Tiep Seiha aims to educate his audience – and provide reconciliation for his interviewees – by adapting a successful radio show to the screen
A couple of state-of-the-art rotating cameras point at two men in a room, casting silhouettes under the incandescent electric bulbs – Tiep Seiha and his accompanying cameraman press the ‘record’ button on their cameras at the same time. Without the help of any cues, the two men break into a seamless string of improvised dialogue, recorded by video equipment and microphones in the studio.
Tiep Seiha is a radio producer, creating radio magazine shows and current affairs productions for nonprofit organisation, Youth for Peace (YFP).
Recently, he collaborated with colleagues in producing a documentary recounting the tribulations of child soldiers fighting for the Khmer Rouge regime. Chorn Pond Arn was picked to be his protagonist because of his circumstances, having endured hardship of the Khmer Rouge military as a child.
One of Tiep Seiha’s projects is a radio programme titled “You Too Have A Chance” encouraging those who suffered under the Khmer Rouge to draw on their memories and share their stories.
YFP recently made a US$2,000 offer to create a documentary that showcases stories similar to those aired on his radio programme.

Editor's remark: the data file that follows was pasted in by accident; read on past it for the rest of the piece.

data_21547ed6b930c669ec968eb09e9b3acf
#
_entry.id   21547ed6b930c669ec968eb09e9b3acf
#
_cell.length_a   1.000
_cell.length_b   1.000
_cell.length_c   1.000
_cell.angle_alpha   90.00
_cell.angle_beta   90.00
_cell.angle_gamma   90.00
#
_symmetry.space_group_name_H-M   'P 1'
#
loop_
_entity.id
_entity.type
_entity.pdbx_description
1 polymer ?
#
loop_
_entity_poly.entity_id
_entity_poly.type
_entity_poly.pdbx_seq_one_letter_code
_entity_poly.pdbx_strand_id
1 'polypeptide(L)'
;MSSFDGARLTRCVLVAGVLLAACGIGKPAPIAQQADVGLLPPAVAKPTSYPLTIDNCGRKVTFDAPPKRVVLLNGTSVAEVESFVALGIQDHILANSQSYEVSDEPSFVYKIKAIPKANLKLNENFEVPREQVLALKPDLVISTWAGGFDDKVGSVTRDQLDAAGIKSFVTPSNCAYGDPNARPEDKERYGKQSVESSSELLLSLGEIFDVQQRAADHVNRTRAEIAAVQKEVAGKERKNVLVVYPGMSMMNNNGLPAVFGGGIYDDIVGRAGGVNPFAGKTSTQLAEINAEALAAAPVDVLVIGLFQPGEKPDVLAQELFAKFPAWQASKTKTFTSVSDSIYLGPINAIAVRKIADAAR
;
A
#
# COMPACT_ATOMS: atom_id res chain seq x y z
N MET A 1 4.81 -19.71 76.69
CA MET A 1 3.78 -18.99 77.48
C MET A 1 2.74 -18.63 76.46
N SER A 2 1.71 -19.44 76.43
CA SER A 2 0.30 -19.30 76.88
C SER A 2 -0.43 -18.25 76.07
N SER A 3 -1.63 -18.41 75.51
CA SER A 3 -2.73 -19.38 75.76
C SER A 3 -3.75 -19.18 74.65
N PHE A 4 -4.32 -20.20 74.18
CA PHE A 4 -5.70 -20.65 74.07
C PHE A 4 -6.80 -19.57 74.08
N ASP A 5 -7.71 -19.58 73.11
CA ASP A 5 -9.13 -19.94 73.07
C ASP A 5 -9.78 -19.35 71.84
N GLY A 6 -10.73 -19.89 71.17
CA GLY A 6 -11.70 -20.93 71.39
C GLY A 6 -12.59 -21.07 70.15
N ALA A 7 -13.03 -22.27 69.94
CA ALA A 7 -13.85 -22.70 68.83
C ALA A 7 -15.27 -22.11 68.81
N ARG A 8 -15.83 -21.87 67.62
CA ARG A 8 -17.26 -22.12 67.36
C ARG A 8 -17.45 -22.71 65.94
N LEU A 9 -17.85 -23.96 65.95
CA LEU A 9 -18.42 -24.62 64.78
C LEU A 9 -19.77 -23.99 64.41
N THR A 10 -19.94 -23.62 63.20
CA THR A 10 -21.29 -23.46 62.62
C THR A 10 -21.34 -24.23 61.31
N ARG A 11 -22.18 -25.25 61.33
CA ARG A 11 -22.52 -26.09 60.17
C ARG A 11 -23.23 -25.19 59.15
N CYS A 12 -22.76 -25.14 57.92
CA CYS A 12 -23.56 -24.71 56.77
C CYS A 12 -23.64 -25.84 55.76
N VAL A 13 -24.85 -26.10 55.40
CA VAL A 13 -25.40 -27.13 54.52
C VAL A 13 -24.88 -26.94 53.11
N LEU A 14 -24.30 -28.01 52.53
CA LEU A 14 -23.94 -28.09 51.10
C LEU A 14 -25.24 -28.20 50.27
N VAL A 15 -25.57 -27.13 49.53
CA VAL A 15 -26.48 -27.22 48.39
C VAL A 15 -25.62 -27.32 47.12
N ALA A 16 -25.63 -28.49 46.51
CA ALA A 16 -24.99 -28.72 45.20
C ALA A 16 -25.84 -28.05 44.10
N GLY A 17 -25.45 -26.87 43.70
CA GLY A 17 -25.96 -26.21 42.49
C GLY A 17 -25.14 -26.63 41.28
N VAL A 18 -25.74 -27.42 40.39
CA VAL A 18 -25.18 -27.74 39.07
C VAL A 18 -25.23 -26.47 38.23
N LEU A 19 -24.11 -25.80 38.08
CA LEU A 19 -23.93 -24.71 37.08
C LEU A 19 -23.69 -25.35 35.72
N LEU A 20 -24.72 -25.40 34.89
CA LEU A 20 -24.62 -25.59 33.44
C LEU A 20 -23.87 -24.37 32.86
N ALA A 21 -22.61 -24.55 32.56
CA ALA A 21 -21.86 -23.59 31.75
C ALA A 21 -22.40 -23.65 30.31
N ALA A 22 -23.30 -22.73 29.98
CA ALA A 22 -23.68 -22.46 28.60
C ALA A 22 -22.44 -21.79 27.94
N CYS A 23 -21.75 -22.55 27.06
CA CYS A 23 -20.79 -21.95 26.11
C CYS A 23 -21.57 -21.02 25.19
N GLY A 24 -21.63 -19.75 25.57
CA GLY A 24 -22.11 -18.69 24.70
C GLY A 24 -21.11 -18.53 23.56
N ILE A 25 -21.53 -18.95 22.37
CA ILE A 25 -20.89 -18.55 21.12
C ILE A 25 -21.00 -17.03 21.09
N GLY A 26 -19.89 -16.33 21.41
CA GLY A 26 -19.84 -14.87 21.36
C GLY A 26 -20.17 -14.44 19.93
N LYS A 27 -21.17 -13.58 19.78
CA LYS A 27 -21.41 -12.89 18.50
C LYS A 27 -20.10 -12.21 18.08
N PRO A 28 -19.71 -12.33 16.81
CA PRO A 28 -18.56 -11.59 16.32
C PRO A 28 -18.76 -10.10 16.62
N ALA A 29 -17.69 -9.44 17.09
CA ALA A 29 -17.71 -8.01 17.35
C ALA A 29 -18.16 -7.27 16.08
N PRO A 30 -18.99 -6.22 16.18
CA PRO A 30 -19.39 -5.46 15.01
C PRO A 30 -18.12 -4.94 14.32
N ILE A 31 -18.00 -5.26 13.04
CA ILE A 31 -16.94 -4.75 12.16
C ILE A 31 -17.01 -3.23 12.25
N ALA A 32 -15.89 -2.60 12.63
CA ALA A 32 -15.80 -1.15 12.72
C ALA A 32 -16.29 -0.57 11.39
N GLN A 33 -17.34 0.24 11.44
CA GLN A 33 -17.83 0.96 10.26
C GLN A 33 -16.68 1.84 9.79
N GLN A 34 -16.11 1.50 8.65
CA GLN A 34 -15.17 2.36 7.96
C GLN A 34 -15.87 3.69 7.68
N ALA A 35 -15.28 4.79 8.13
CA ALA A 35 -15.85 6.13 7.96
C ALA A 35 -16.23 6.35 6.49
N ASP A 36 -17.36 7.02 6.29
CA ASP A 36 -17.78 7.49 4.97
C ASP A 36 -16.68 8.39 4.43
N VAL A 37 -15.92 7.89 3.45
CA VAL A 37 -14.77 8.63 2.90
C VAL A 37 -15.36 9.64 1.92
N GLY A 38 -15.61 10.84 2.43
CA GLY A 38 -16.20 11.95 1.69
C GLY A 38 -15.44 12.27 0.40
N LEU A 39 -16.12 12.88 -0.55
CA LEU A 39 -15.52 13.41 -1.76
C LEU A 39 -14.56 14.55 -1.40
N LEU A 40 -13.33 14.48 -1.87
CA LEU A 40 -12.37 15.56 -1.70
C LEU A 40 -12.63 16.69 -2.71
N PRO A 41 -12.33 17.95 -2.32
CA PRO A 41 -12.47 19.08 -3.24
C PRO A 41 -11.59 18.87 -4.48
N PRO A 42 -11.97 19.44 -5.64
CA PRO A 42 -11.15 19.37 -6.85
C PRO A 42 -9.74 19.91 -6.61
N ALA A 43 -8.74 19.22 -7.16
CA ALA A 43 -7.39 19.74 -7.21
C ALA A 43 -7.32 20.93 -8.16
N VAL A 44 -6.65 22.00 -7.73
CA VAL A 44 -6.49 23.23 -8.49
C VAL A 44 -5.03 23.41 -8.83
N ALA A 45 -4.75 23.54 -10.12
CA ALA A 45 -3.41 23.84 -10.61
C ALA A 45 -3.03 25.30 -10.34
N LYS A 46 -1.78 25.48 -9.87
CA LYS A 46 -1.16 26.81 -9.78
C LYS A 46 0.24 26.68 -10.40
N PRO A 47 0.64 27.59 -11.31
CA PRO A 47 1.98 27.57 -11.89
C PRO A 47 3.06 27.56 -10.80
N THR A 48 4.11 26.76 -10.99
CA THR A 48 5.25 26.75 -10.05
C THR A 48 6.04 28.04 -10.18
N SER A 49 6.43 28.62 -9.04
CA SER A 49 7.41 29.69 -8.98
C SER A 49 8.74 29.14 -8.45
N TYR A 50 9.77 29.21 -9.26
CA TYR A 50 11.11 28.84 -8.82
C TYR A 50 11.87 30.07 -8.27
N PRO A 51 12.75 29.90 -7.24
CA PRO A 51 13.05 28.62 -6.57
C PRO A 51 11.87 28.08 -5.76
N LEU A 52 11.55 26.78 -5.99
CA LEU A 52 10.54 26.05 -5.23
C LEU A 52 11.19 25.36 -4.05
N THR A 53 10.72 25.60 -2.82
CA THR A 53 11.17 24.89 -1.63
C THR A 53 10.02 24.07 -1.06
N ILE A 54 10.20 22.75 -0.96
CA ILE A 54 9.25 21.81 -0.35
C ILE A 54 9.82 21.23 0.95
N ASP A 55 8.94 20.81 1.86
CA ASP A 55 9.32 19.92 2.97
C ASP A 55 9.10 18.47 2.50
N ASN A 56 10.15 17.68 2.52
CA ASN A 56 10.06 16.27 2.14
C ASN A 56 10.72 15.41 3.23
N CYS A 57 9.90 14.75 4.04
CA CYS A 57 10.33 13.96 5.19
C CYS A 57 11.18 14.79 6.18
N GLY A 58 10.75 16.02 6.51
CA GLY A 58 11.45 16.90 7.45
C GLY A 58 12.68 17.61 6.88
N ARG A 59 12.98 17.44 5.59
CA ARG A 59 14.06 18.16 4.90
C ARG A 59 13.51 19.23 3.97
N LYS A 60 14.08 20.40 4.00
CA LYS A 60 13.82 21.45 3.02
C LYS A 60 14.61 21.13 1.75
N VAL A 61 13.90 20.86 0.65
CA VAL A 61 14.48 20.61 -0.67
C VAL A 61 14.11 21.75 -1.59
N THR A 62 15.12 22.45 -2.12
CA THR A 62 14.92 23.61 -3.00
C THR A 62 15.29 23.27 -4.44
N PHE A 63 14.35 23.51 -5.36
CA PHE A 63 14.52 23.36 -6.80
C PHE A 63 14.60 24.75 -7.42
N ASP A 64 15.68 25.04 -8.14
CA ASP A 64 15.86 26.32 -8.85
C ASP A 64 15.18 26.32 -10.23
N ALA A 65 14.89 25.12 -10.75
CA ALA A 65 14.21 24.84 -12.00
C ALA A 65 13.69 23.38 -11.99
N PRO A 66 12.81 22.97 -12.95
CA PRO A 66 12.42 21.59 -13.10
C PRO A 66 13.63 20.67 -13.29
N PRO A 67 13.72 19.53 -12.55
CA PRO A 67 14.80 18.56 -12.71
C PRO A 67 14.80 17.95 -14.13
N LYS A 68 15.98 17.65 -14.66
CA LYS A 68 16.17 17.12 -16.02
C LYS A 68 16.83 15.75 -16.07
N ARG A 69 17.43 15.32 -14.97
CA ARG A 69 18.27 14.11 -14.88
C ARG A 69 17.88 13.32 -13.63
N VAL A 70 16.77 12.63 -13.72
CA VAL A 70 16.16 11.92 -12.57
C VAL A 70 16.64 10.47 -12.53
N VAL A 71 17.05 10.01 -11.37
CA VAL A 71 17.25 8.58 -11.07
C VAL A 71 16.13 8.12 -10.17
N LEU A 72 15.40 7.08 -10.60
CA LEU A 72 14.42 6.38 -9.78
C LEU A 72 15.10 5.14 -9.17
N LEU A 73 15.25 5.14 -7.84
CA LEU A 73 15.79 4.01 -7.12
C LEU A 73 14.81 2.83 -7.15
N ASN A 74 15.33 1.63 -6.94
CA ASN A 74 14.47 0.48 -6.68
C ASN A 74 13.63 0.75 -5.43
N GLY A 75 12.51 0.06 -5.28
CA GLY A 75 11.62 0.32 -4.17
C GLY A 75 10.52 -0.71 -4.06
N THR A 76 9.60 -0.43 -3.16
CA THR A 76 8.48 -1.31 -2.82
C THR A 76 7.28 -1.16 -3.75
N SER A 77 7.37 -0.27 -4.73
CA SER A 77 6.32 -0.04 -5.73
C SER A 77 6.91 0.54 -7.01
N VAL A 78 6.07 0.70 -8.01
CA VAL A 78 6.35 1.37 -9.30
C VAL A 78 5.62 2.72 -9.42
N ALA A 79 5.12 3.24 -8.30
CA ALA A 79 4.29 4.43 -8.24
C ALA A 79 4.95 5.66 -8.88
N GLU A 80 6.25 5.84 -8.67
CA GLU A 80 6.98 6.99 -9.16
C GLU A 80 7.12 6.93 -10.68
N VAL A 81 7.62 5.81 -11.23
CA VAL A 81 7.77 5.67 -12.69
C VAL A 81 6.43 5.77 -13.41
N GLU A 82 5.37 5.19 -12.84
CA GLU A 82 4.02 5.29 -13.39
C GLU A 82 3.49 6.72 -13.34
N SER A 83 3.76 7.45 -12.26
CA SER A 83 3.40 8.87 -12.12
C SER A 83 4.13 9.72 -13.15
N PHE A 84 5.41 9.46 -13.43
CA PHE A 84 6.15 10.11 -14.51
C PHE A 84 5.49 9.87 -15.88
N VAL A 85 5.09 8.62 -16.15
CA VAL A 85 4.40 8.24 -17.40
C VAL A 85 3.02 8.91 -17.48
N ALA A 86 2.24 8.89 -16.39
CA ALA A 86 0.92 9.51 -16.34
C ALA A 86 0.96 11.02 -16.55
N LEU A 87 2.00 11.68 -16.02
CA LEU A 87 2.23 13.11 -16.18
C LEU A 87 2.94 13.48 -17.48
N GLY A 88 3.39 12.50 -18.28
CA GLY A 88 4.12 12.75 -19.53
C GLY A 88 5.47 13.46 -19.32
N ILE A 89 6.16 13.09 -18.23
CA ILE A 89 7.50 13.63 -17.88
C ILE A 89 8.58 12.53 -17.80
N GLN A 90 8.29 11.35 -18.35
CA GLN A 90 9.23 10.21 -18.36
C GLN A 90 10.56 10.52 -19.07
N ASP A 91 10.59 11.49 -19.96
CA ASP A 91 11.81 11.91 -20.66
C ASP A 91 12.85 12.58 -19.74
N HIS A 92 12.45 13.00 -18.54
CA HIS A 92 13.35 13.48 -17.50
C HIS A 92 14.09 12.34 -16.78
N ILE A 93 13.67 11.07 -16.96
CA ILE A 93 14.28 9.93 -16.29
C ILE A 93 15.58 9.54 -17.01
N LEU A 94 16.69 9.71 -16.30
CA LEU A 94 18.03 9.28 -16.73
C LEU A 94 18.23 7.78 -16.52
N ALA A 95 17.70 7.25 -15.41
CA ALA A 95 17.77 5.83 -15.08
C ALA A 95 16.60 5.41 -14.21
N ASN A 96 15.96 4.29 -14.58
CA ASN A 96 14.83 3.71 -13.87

“My documentary aims to encourage all former Khmer Rouge people such as soldiers to share freely with me their stories,” Tiep Seiha said.
He said he sees it as critical to emphasise reconciliation between victims and perpetrators of the Pol Pot regime, and that he’s aware many Cambodians conceal their feelings of fear or shame. He added that many neglect or ignore the impact that the regime had on them.
Tiep Seiha believes that if Khmer Rouge survivors and soldiers are given a voice they might be more open in sharing their stories, and that this can be a healing process, helping them to release their anxieties. He adds: “Our country is now developing. If we still keep revenge in our minds, and if we cannot bring ourselves to apologise, peace will never happen.”
The Khmer Rouge tribunal has been operating for close to six years, but Tiep Seiha said many people are fearful of speaking about their dark past. In producing his documentaries, he prods his subjects to be candid and pushes wrongdoers to confess.
Reconciliation and redemption, Tiep Seiha said, are necessary for the country to grow and move on.
Despite having listened to various media, he said, he has never heard any of the perpetrators confess to their crimes. They tend to echo sentiments they harbour of themselves being victims.